Hitters poised to bounce back in a big way

Statcast identifies sluggers who could be due for 2018 resurgence

November 22nd, 2017

Hot Stove season is the time for Major League front offices to re-evaluate their rosters, and in this era, that means more than simply looking at a player's batting average, home runs and RBIs.

A hitter's basic stat line can be deceiving when looked at in the context of just one season, because some players simply suffer from more "bad luck" than others, whether it's from well-timed defensive shifts, a handful of great catches made against them, a ballpark's dimensions, etc. Luckily for these hitters, the player-tracking technology of Statcast™ can help both front offices and observers parse out the unlucky ones.

Looking at a handful of contact metrics -- including outs made after putting hard-hit balls in play (those struck with a 95 mph exit velocity or harder) and outs made on balls with high hit probabilities -- along with the most advanced metric from Statcast™, expected weighted on-base average, or xwOBA, here are some of the most "unlucky" hitters from the 2017 season, and why fans should expect them to bounce back in '18.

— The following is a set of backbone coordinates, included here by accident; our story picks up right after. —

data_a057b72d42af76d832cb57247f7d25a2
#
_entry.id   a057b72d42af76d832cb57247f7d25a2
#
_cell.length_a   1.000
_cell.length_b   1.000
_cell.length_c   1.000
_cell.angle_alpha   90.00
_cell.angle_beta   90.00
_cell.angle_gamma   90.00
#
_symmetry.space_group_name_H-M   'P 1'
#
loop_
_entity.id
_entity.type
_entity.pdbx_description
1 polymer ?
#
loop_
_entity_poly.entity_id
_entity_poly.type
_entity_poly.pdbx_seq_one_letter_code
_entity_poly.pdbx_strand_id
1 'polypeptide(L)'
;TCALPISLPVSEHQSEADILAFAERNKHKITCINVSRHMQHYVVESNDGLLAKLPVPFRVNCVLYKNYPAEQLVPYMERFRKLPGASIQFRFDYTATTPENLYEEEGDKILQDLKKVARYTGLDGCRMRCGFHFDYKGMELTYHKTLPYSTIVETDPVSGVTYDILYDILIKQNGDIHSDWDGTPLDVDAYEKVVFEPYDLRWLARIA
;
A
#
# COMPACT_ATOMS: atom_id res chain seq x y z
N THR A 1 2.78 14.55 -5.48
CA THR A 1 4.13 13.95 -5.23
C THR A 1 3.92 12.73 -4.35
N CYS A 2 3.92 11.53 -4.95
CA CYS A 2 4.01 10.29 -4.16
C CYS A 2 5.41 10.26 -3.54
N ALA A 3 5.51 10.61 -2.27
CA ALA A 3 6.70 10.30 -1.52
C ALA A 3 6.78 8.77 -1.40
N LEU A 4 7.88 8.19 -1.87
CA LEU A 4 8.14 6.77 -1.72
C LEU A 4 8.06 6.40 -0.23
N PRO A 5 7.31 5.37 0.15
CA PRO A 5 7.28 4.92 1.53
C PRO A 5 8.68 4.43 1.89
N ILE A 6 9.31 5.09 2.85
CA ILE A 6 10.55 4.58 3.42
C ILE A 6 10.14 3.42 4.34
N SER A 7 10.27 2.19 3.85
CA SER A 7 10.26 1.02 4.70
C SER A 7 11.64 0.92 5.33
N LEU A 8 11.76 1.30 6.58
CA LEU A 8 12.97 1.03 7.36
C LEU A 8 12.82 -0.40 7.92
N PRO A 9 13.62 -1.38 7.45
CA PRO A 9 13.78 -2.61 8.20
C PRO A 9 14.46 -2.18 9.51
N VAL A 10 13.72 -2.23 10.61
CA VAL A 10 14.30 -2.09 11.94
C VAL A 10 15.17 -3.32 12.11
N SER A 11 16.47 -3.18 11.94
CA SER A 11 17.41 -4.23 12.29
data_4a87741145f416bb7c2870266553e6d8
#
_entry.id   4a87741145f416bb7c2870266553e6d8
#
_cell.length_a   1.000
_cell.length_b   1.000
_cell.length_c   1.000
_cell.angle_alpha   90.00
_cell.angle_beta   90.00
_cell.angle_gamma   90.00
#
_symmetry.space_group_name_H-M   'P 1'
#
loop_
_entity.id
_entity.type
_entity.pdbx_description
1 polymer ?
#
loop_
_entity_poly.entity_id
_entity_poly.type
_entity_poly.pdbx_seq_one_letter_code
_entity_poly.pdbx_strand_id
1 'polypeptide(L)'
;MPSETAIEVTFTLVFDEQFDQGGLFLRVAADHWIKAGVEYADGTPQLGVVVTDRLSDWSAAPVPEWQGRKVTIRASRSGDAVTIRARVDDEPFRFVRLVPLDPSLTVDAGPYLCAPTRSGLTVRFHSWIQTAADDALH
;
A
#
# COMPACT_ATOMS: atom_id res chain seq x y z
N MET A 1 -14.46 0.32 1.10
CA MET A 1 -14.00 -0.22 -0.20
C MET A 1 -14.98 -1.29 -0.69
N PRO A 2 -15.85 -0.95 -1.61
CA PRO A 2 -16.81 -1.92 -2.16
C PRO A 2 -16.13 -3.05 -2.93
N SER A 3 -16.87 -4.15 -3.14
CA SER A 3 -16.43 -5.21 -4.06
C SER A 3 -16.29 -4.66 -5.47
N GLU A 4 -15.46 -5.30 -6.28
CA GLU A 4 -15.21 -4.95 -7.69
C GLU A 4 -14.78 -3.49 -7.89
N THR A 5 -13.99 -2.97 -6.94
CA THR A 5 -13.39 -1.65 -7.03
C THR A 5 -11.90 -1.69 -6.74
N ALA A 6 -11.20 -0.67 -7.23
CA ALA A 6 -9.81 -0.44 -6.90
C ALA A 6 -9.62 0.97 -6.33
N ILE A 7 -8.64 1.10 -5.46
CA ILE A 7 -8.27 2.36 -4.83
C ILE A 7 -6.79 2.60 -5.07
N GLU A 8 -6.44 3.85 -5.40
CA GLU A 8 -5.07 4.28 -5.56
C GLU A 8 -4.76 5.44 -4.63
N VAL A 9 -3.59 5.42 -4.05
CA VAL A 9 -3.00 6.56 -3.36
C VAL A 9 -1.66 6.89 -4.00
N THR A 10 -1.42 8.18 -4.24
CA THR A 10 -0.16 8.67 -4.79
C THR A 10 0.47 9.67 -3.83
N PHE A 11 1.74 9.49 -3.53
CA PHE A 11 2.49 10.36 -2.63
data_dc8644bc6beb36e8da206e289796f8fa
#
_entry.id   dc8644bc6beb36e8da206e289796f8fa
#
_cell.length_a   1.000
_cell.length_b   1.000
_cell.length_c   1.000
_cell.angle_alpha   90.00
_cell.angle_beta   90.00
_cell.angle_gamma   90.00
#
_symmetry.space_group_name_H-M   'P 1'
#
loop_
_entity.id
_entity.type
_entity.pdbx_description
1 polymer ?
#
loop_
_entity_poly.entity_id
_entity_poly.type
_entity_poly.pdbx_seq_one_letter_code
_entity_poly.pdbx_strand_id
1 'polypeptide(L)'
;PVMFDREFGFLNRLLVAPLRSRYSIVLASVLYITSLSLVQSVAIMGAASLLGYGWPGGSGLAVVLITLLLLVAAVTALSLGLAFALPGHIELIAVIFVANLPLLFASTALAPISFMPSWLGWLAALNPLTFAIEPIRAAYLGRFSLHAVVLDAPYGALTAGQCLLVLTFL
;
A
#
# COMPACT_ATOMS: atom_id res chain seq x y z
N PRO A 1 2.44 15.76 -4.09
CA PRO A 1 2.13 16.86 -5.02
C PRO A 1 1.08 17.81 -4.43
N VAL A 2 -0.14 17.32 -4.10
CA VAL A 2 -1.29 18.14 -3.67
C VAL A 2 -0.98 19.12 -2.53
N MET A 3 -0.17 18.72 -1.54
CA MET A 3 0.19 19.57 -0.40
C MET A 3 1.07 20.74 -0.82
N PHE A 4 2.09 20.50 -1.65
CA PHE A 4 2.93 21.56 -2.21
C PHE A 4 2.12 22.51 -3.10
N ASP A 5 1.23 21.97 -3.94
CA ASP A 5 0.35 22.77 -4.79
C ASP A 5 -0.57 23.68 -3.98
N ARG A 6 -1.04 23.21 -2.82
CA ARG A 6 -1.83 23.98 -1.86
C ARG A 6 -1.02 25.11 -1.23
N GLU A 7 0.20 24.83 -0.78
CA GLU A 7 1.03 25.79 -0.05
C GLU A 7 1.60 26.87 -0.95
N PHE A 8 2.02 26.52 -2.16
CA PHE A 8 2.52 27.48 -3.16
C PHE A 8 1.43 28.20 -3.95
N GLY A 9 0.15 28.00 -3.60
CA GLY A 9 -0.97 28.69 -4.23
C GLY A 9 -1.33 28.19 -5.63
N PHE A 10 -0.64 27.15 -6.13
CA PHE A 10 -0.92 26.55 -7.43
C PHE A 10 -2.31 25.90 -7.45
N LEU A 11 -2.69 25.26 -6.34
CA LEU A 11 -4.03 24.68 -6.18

, Red Sox

Betts' 2017 totals weren't on par with the '16 campaign that ended with him finishing second in voting for the American League MVP Award, as his OPS dropped from .897 to .803. But he still finished '17 with the seventh-most hard-hit balls (209) of any big league hitter and tied for the third-most outs recorded on hard-hit balls (105). That's right, nearly half of Betts' solid contact failed to land for hits.

Betts saw nine fly balls that he hit a projected 387 feet or longer turn into outs, per Statcast™. But he remained one of MLB's best contact hitters, and it wouldn't be shocking to see him compete for an AL MVP Award again next year with a little better luck on his hard contact.

, and

Cabrera and Castellanos didn't exactly have the same season performances, but both players were hurt by their home ballpark. Comerica Park hurt their numbers -- both hitters ranked among the five hitters in baseball who recorded at least 10 outs on fly balls with projected distances of at least 380 feet. For context, MLB hitters as a unit recorded an .834 batting average on balls hit that distance this past season.

The misfortune went deeper for Cabrera and Castellanos. It's undeniable that Cabrera's season-long back ailments played a role -- and he'll be another year older in 2018 -- but only five qualified hitters recorded a higher rate of hard-hit balls than the Tigers star (minimum 300 balls in play, a list that included 182 MLB hitters). Unfortunately for Cabrera, he led the Majors with 55 outs recorded on balls with hit probabilities of at least 50 percent, and he tied for the 12th-most outs on hard-hit balls, including the seventh most on hard-hit balls in the air. The 60-point gap between Cabrera's .382 expected wOBA and .322 actual wOBA was the largest of the 183 Major League hitters who recorded at least 400 at-bats this year.